"When I got to the bridge, I showed my papers to the officers, because I did not know how to say 'hello' at the time," she said. "They were very nervous, because I was a minor, and I was crying because I saw so many officers around me that I thought there was something wrong."
Through a translator, she told them she had an uncle in Miami, and hours later, two officers flew her to Florida. After some confusion, her parents were contacted, gave permission for her to stay in the United States, and she was reunited with her uncle.
Her ballet training was suspended for several months, though, because there was no money for classes.
All that changed when she met Díaz. He was also born in Cuba. His father, an anesthesiologist, was offered a job in Brazil. He was then able to take Díaz, then 7 and in need of a good school; his brother Eddy Tovar, 14, a talented ballet student who would soon have to enter the Cuban military; and their mother.
At 14, Díaz moved with his mother, by then divorced, to Florida, where Eddy and their sister, Zoica Tovar, were dancing with the Orlando Ballet. Díaz was dreaming of a soccer career — but reality hit the next year at tryouts for the high school team.
"My coach — I'll never forget — he said, 'Oh, you're so good and you come from Brazil. But you're very slow,'" Díaz said. His sister suggested that to improve his speed, he take up ballet.
Soccer was quickly forgotten.
A few years later, he received a contract from the National Opera of Bucharest. While he was making plans to go, his mother, then working in the wardrobe department of the Orlando Ballet, asked for his help one day. A girl had come in, asking in Spanish for training she could not pay for. Mayara was her name.
He took Piñeiro to the small studio where he was keeping in shape. Its owners offered to train her free. Once she began to get in shape, they sent a video to Romania, and soon Piñeiro, too, had a contract in Bucharest.
From there, they joined Balletto de Sud in Italy, and then moved to the Milwaukee Ballet, to be closer to Cuba. Visits are allowed, and they plan to wed there.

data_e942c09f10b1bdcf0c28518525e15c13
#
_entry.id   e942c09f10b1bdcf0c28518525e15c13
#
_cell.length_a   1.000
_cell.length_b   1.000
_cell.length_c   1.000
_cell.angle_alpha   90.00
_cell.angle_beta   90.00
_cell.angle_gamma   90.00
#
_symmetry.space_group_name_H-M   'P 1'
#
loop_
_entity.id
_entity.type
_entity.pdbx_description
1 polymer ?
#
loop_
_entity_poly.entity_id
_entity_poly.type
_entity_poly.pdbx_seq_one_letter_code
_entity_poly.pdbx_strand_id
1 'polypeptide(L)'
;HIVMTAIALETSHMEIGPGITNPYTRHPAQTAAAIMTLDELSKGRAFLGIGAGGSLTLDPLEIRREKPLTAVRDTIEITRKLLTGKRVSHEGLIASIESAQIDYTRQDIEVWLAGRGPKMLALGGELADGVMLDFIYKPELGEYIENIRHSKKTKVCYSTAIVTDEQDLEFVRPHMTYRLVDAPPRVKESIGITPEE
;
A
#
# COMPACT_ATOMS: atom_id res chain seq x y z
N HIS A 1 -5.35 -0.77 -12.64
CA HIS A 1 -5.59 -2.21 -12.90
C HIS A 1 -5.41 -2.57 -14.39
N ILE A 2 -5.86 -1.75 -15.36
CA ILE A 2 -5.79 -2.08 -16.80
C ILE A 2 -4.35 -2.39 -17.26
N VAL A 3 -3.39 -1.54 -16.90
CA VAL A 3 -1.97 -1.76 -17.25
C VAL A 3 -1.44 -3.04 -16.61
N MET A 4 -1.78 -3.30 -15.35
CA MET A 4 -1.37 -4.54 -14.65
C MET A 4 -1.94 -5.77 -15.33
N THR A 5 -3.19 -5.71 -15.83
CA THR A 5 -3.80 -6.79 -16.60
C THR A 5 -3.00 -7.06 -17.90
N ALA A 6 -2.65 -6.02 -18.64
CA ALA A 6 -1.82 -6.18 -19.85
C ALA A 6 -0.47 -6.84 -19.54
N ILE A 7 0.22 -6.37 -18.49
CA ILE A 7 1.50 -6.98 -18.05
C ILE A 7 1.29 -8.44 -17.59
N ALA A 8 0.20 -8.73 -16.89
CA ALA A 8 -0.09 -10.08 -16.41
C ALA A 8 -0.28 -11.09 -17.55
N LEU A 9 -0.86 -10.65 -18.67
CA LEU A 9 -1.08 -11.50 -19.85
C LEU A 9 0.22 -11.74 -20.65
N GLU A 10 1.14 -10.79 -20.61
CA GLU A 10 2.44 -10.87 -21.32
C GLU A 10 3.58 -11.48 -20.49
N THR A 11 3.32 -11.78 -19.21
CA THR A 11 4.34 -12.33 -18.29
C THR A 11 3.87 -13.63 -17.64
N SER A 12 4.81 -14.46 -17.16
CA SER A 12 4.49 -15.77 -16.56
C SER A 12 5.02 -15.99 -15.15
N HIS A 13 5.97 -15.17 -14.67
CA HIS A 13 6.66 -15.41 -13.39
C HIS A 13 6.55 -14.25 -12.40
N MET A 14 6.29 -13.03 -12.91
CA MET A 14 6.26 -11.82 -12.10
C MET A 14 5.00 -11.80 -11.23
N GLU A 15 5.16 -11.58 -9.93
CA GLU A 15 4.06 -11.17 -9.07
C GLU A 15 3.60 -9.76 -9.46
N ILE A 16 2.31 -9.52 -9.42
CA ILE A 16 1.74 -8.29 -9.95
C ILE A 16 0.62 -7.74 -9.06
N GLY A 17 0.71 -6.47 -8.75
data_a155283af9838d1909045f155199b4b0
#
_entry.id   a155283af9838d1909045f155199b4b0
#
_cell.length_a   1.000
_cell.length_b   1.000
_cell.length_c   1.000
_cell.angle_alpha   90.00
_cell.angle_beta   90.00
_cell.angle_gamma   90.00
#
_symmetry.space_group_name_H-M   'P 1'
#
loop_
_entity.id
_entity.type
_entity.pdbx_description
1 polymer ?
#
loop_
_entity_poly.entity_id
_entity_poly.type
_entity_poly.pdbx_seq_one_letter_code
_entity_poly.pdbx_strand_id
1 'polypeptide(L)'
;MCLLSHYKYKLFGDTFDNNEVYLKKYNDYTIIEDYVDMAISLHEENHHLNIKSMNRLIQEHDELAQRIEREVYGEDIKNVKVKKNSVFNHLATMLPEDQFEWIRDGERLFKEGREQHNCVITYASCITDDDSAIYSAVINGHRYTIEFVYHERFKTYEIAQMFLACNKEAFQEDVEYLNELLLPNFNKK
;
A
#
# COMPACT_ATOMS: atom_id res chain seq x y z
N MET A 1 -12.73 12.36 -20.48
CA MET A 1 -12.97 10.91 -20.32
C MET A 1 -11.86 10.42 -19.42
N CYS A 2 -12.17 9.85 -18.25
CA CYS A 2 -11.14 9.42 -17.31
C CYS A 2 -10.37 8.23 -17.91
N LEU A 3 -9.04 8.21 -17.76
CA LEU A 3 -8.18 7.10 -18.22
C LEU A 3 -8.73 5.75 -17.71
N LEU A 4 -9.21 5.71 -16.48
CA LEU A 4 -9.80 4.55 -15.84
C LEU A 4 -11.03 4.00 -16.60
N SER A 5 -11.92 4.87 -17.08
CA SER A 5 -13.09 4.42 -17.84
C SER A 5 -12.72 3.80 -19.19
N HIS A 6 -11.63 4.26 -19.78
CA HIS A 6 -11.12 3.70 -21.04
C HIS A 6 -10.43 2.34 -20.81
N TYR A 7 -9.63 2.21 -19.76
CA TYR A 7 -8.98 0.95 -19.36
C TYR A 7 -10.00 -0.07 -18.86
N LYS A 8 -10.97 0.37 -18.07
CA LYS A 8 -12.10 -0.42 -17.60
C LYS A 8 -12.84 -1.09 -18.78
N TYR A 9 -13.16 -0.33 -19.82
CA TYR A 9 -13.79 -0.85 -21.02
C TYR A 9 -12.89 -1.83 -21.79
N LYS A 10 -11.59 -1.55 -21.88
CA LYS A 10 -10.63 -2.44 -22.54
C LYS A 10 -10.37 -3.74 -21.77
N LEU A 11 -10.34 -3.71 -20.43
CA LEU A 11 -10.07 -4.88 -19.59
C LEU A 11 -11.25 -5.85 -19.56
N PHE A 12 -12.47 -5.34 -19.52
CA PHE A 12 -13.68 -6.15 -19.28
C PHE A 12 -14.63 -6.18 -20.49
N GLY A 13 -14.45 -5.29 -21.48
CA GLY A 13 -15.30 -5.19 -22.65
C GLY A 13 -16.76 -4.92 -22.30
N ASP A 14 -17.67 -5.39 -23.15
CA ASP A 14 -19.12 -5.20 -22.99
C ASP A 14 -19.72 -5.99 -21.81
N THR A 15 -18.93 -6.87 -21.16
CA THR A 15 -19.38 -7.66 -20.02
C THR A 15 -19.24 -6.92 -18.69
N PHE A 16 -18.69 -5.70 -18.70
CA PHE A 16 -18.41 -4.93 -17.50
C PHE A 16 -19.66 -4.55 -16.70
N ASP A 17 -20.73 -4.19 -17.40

In 2014, they met Corella at a summer program in Hartford, Conn. He was doing Don Quixote with a group of students. He chose Díaz for Basilio and invited the couple to join him in Philadelphia, where he'd be starting as artistic director in September.
"The repertoire here that we dance is just unbelievable," Díaz said of the Pennsylvania Ballet. "We do everything. And that's the reason why we moved from company to company, because we were looking for that."
Piñeiro and Díaz are one of five pairs chosen to dance the leads in Corella's Don Quixote, a rare opportunity for them to dance together.
"I think that's also going to help the chemistry," Corella said. "And it's funny because usually couples, they hate dancing together. They're so comfortable with each other that they just start yelling and screaming in rehearsals."
But Piñeiro and Díaz are different, he said. "They're actually very, very nice together. I think Etienne has a very great respect for Mayara and great love for her and he shows it in everything he does. He listens to everything she has to say. And it's actually nice to see that, because not a lot of men are willing to do anything to make the girl comfortable."
Díaz agreed. "I always love dancing with her from the beginning."